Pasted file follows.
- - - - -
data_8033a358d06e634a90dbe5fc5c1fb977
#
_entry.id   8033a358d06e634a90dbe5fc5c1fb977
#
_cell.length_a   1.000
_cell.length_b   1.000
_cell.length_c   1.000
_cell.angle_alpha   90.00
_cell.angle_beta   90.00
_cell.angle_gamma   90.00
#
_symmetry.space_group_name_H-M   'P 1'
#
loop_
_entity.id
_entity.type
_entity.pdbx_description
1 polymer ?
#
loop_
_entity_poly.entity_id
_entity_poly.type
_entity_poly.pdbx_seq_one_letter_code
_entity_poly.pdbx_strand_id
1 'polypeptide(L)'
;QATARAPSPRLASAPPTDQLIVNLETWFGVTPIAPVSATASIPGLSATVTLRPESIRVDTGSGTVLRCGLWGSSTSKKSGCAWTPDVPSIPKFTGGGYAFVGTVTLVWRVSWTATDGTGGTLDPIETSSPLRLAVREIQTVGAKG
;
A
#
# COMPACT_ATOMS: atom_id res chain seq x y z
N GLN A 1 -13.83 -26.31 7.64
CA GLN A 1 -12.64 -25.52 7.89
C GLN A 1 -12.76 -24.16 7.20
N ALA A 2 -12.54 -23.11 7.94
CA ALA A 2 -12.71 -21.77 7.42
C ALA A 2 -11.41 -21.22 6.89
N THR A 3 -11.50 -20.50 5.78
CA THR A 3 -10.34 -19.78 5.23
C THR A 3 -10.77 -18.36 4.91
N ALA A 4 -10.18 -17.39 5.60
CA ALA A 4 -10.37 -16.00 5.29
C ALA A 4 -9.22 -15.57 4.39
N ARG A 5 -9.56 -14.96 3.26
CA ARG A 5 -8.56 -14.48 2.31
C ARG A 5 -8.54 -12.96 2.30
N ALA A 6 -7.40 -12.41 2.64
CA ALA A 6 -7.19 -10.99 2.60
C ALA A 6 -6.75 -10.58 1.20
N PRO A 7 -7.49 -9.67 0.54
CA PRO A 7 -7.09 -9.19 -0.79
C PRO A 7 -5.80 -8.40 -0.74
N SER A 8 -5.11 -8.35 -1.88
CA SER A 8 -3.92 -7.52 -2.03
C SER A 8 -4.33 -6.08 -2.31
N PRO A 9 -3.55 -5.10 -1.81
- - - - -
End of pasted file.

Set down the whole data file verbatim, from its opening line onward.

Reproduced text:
data_8033a358d06e634a90dbe5fc5c1fb977
#
_entry.id   8033a358d06e634a90dbe5fc5c1fb977
#
_cell.length_a   1.000
_cell.length_b   1.000
_cell.length_c   1.000
_cell.angle_alpha   90.00
_cell.angle_beta   90.00
_cell.angle_gamma   90.00
#
_symmetry.space_group_name_H-M   'P 1'
#
loop_
_entity.id
_entity.type
_entity.pdbx_description
1 polymer ?
#
loop_
_entity_poly.entity_id
_entity_poly.type
_entity_poly.pdbx_seq_one_letter_code
_entity_poly.pdbx_strand_id
1 'polypeptide(L)'
;QATARAPSPRLASAPPTDQLIVNLETWFGVTPIAPVSATASIPGLSATVTLRPESIRVDTGSGTVLRCGLWGSSTSKKSGCAWTPDVPSIPKFTGGGYAFVGTVTLVWRVSWTATDGTGGTLDPIETSSPLRLAVREIQTVGAKG
;
A
#
# COMPACT_ATOMS: atom_id res chain seq x y z
N GLN A 1 -13.83 -26.31 7.64
CA GLN A 1 -12.64 -25.52 7.89
C GLN A 1 -12.76 -24.16 7.20
N ALA A 2 -12.54 -23.11 7.94
CA ALA A 2 -12.71 -21.77 7.42
C ALA A 2 -11.41 -21.22 6.89
N THR A 3 -11.50 -20.50 5.78
CA THR A 3 -10.34 -19.78 5.23
C THR A 3 -10.77 -18.36 4.91
N ALA A 4 -10.18 -17.39 5.60
CA ALA A 4 -10.37 -16.00 5.29
C ALA A 4 -9.22 -15.57 4.39
N ARG A 5 -9.56 -14.96 3.26
CA ARG A 5 -8.56 -14.48 2.31
C ARG A 5 -8.54 -12.96 2.30
N ALA A 6 -7.40 -12.41 2.64
CA ALA A 6 -7.19 -10.99 2.60
C ALA A 6 -6.75 -10.58 1.20
N PRO A 7 -7.49 -9.67 0.54
CA PRO A 7 -7.09 -9.19 -0.79
C PRO A 7 -5.80 -8.40 -0.74
N SER A 8 -5.11 -8.35 -1.88
CA SER A 8 -3.92 -7.52 -2.03
C SER A 8 -4.33 -6.08 -2.31
N PRO A 9 -3.55 -5.10 -1.81